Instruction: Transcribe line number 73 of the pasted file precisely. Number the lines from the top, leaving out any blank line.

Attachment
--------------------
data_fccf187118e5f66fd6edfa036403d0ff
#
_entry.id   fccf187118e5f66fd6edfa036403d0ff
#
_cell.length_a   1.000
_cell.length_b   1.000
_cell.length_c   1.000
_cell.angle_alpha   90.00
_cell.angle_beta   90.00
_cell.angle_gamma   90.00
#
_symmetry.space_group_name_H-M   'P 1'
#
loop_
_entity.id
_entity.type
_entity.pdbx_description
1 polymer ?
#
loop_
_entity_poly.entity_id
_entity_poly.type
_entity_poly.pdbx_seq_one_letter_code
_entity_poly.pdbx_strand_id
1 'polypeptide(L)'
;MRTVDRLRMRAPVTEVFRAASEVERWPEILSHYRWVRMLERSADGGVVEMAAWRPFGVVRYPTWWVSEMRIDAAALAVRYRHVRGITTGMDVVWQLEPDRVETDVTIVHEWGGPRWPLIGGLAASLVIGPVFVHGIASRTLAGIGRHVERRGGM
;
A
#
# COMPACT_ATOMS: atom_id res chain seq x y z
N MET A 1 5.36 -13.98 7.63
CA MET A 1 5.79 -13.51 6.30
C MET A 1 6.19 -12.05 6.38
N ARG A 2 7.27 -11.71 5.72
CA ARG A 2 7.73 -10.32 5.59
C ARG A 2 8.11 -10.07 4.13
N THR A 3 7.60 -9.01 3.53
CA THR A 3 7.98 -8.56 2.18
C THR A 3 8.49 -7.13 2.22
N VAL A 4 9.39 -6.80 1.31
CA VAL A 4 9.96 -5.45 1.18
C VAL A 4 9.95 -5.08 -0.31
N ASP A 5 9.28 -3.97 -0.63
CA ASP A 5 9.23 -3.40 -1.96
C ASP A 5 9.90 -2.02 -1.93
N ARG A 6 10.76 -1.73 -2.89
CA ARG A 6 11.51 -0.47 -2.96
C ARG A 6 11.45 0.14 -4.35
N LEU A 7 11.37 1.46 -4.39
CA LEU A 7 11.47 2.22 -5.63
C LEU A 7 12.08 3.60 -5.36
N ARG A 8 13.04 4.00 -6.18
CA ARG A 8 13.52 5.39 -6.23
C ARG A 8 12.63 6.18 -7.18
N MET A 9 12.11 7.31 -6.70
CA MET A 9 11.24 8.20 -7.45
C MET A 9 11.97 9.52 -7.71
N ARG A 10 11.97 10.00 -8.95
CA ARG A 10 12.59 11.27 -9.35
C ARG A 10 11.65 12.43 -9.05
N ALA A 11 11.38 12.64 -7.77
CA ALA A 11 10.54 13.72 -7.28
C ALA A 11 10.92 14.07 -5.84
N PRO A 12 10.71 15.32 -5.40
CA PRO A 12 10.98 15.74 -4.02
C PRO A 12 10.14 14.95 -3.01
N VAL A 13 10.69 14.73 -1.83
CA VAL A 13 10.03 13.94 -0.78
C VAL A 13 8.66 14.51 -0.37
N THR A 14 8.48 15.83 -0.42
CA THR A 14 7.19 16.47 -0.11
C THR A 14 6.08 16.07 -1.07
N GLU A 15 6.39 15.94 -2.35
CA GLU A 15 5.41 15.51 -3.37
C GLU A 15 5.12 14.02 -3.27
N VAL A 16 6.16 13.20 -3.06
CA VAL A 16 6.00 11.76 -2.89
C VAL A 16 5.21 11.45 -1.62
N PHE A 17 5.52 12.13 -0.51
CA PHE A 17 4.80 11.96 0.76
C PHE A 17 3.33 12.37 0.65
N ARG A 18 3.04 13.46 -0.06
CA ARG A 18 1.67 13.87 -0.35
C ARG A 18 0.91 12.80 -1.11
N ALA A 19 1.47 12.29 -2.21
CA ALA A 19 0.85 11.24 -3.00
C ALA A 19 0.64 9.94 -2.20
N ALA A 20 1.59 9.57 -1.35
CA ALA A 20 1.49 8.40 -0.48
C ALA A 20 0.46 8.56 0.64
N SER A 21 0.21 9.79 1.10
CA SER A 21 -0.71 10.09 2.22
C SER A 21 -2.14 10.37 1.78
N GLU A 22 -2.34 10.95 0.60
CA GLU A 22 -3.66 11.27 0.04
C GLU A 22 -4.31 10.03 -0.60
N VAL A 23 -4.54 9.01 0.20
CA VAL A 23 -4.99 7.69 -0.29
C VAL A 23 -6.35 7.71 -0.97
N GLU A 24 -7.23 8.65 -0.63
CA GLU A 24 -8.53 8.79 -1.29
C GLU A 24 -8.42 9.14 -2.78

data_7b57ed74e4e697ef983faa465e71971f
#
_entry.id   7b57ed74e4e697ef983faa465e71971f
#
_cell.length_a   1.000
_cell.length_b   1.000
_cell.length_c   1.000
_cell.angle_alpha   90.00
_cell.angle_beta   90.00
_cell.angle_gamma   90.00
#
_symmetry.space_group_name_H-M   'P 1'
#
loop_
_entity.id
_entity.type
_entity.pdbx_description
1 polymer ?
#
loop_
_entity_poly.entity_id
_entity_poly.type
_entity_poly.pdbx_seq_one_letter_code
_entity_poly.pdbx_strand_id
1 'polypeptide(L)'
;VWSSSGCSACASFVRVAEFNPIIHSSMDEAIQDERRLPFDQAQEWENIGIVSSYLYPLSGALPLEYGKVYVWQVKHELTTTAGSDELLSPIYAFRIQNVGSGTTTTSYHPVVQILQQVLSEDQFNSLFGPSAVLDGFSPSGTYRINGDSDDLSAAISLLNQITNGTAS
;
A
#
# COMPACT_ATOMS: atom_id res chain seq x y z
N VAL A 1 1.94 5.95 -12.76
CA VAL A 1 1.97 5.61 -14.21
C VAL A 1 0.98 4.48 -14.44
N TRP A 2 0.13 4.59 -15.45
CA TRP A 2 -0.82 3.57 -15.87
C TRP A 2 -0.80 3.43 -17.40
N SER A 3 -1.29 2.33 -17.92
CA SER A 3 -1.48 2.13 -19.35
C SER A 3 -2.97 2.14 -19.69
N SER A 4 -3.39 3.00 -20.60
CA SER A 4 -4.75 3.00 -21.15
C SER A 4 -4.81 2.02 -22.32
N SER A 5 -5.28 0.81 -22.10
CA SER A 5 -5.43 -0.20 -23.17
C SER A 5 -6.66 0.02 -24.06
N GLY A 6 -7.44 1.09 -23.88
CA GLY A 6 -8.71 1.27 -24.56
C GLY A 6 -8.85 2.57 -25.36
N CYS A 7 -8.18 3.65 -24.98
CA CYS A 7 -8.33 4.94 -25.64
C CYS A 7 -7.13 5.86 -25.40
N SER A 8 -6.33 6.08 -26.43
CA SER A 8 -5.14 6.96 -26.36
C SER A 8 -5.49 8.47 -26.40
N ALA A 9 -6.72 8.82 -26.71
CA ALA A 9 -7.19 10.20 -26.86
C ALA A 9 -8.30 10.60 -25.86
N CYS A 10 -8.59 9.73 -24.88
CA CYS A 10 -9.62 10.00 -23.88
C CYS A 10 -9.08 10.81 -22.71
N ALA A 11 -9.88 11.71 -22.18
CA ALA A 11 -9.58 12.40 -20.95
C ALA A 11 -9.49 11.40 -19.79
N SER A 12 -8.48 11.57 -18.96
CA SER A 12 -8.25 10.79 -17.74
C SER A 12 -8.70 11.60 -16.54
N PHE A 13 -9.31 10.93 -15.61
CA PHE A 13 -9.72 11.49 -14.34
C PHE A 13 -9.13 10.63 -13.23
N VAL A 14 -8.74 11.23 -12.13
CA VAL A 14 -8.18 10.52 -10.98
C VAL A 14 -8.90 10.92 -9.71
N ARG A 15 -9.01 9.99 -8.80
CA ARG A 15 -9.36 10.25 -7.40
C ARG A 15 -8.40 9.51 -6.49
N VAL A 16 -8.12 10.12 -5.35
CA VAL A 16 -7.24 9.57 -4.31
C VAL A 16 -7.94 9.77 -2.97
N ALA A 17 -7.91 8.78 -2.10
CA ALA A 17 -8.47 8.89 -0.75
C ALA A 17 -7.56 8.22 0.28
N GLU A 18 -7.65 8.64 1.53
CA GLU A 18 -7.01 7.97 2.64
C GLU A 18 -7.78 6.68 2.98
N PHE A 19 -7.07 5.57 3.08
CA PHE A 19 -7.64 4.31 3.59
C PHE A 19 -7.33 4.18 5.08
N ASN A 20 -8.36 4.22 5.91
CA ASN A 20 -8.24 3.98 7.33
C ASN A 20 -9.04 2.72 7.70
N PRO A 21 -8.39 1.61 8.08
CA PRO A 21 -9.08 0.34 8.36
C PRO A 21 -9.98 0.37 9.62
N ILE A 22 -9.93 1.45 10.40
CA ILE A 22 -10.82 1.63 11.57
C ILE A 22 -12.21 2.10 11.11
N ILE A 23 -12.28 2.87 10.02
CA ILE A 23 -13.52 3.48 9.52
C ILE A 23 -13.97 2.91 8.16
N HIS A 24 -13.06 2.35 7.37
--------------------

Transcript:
N GLU A 15 6.39 15.94 -2.35